Tuesday, 19 February 2013 15:19

Letting Go of Fantasy

Questioner: When there’s a fantasy and there’s a struggle with it—because you know it’s unreal—but all of the affects that come along with it, all of the narratives, are very persistent. And there’s a point where you just get fed up with it, “I don’t want to be dragged into this anymore. I’m tired of it. I don’t want to be suffering,” but it keeps coming back. Is there any way to—I know it’s a process—but is there any way to accelerate…
Thursday, 13 September 2012 12:11

Sat Yoga & Psychoanalysis

Questioner: How were you able to unify the approach of psychoanalysis to bring it to be more humanistic?

Freudo-Lacanian theory has no place for agapeic transference. There is only the erotic variety, or at best, the philiac transference, which their theory would define as a castrated eroticism, with its real intentions inhibited or repressed. There is no space in the Freudian universe for true divine or supreme benevolent desire-free Love.

The Freudo-Lacanian is an example of the archetype of the curmudgeon. Of course, in the psychoanalytic world, that is called realism. The only possible goal of analysis is to change psychotic or neurotic suffering into ordinary realistic suffering, which it turns out is nothing other than neurotic suffering.

The Jungian, on the other hand, does recognize archetypal transferences, including those of a divine nature. But the limitation is that it can only be an archetypal image that is invoked, not the higher Real toward which the archetype beckons one. For Jung, too, that ultimate non-dual Real of blissful pure consciousness remains a mirage, or at least forbidden knowledge.
Published in Essays
Sunday, 27 November 2011 13:05

Beyond the Anguish of Impossibility

It is impossible to communicate the anguish of impossibility, even though—or because—it is the central axis of what we quaintly, if unaquaintedly, refer to as reality. Coming to understand the nature of impossibility is the essence of education. This is no doubt why Freud said that education is one of the three impossible professions. The other two are governing and conducting a psychoanalysis. Freud’s successor Lacan went further, and recognized that the anguish that brings someone to psychoanalysis is nothing but the impossibility of love, for which there is no cure. He affirmed that impossibility in his famous apothegm, “il n'y a pas de rapport sexuel” (there is no sexual relation).

But such assertions of the existence of specific dimensions of impossibility evade the radical ubiquity of impossibility as the hallmark of existence tout court. Impossibility is always and everywhere. There is no relation of any kind—not just sexual. Even friendships are based on illusion. No colleagues are really in the same league. Our words are riddled with ambiguities, our desires with unconscious conflicts and counter-desires. Our identities are inauthentic. We are imitations of imitations. Finding oneself is impossible. Discovering truth is impossible. There is no credible knowledge. No scientific theory lasts for very long (although its lifespan can be prolonged by being turned into an ideological given; in other words, a religious belief, as has happened with Darwinism—which cannot explain a long list of scientific observations, ranging from the Cambrian explosion to the fact of eco-systems to the irreducible complexity of even the most apparently simple microbiological structure). The impossibility of understanding the world or each other or oneself is at least useful in deflating the arrogance and grandiosity of the narcissistic ego. Unfortunately, narcissists can easily remain in denial of their own impossibility for a long time, until karma catches up with them.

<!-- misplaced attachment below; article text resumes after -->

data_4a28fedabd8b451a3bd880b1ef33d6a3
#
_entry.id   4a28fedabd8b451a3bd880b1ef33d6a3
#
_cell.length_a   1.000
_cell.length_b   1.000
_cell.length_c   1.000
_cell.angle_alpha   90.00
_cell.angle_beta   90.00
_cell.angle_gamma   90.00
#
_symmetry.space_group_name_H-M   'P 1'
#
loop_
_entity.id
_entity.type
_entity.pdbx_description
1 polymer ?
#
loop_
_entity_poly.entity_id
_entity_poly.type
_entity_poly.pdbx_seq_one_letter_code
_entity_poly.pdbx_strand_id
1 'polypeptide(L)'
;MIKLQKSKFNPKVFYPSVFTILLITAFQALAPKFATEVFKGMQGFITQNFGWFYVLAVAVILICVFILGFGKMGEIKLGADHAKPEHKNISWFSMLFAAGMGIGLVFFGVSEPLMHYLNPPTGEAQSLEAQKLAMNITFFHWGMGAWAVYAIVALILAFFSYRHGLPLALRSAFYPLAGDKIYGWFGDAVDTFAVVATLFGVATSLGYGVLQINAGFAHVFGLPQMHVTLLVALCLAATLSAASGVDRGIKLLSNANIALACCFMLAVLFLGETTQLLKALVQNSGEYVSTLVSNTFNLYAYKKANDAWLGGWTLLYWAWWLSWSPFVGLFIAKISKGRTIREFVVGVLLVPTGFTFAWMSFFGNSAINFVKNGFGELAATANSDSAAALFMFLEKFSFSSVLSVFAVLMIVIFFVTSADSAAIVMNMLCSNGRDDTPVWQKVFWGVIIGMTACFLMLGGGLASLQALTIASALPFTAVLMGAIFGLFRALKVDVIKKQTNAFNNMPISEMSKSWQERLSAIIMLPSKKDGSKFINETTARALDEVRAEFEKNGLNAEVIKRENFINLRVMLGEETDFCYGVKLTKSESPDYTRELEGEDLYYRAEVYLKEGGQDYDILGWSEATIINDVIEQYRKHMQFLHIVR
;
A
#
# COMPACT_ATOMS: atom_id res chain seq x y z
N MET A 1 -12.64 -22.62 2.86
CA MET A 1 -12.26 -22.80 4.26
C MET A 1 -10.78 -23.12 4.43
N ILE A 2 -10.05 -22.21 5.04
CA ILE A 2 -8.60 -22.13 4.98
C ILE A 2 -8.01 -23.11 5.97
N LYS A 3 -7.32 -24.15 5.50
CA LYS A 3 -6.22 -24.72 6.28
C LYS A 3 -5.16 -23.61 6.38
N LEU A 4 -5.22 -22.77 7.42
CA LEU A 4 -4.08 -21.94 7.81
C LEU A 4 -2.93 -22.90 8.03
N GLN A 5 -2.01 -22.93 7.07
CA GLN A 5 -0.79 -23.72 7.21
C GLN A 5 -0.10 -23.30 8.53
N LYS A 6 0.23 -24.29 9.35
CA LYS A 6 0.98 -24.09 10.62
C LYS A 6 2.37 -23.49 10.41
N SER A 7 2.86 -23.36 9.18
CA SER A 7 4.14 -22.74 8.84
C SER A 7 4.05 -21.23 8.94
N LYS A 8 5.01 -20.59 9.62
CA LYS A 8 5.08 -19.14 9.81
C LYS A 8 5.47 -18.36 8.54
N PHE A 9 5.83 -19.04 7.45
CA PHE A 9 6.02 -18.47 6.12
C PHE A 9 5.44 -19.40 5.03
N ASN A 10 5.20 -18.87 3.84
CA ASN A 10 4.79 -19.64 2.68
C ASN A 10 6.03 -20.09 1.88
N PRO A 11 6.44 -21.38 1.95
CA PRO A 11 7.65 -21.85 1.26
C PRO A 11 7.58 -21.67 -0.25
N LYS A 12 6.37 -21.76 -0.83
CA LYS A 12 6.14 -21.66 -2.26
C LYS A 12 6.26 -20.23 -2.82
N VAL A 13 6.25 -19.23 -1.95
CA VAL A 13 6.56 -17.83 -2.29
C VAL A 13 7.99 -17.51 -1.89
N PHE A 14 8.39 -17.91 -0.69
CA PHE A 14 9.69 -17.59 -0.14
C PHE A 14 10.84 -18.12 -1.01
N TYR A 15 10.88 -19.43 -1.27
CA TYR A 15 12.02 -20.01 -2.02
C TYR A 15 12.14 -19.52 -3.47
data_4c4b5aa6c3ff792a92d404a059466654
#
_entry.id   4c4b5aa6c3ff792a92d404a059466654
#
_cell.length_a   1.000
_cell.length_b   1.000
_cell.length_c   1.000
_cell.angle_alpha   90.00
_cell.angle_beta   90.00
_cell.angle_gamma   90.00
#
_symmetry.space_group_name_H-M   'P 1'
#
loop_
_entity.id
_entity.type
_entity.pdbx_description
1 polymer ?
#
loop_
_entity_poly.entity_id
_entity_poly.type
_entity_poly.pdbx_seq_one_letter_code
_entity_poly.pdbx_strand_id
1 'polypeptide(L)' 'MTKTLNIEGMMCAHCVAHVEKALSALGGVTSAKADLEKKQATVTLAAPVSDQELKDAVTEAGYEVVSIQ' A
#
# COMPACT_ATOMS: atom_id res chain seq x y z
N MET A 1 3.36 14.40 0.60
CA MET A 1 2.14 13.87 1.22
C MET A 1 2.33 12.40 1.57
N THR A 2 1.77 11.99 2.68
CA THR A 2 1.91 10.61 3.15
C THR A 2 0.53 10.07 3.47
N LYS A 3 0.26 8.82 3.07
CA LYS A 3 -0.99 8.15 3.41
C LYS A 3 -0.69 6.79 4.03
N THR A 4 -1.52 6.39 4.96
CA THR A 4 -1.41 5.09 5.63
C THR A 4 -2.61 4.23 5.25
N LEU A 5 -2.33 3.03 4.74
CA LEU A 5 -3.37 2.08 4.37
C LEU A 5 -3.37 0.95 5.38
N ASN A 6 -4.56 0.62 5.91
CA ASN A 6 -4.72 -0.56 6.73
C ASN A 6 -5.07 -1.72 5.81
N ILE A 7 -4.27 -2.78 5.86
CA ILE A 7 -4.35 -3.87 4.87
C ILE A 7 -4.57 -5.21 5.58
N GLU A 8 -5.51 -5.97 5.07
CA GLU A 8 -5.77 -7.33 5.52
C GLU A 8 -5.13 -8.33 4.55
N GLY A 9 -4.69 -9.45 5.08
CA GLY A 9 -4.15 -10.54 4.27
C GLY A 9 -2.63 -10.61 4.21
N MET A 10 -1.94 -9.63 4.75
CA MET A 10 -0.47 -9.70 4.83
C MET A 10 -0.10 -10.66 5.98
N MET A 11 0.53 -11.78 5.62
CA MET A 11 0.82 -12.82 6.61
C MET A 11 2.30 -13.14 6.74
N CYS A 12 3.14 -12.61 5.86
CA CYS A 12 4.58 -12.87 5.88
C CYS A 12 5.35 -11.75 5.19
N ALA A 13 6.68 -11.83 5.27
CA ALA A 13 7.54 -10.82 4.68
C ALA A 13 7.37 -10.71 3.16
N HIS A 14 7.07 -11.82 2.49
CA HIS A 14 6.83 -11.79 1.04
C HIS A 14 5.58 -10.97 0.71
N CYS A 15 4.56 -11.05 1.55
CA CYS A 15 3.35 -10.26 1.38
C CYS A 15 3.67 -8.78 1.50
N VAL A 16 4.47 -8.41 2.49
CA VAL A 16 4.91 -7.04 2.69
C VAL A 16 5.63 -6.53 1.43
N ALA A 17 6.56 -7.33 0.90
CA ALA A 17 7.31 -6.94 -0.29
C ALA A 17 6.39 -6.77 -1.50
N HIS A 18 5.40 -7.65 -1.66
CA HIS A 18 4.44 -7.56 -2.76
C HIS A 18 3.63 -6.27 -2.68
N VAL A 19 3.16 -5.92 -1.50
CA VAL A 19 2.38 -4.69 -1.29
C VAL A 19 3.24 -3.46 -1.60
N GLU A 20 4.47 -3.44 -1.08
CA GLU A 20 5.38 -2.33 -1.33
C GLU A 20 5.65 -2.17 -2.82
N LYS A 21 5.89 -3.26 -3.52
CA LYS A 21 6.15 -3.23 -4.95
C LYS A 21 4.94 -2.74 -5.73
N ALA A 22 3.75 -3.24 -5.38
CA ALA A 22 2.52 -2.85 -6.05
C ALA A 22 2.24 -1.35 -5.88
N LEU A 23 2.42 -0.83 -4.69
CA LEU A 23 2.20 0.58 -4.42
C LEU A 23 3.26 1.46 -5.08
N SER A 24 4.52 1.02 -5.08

Published in Essays
There comes a point in the journey of the unfoldment of consciousness when every narrative appears ridiculous. This includes so-called scientific, philosophic, and psychoanalytic discourses. It includes, therefore, even this sort of discourse about the inanity of all discourse. The symbolic veil over the Real shreds itself like an oppressed monk setting himself on fire.

In one of the late Terence McKenna's most famous discourses about a DMT trip he took, he emphasizes how elvish voices kept telling him, "don't abandon yourself to amazement." I found that amazing, in fact utterly astonishing. He goes on to say that they commanded him to pay close attention. But one can both pay attention and be in a state of full-on astonishment at the same time. Some have taken literally his advice not to give way to amazement. But that is more often the command of the superego. How can we not be in amazement, astonishment, at every moment? Astonishment is what creates natural DMT in the brain. In fact, there is a lovely book that emerged from the Kashmir Shaiva yoga tradition, probably a thousand years ago, recently translated into English, and given the title The Yoga of Delight, Wonder, and Astonishment. In this teaching, otherwise known as The Vigyana Bhairava, it is revealed that the most direct path to Liberation is precisely through surrendering to astonishment.
Published in Essays
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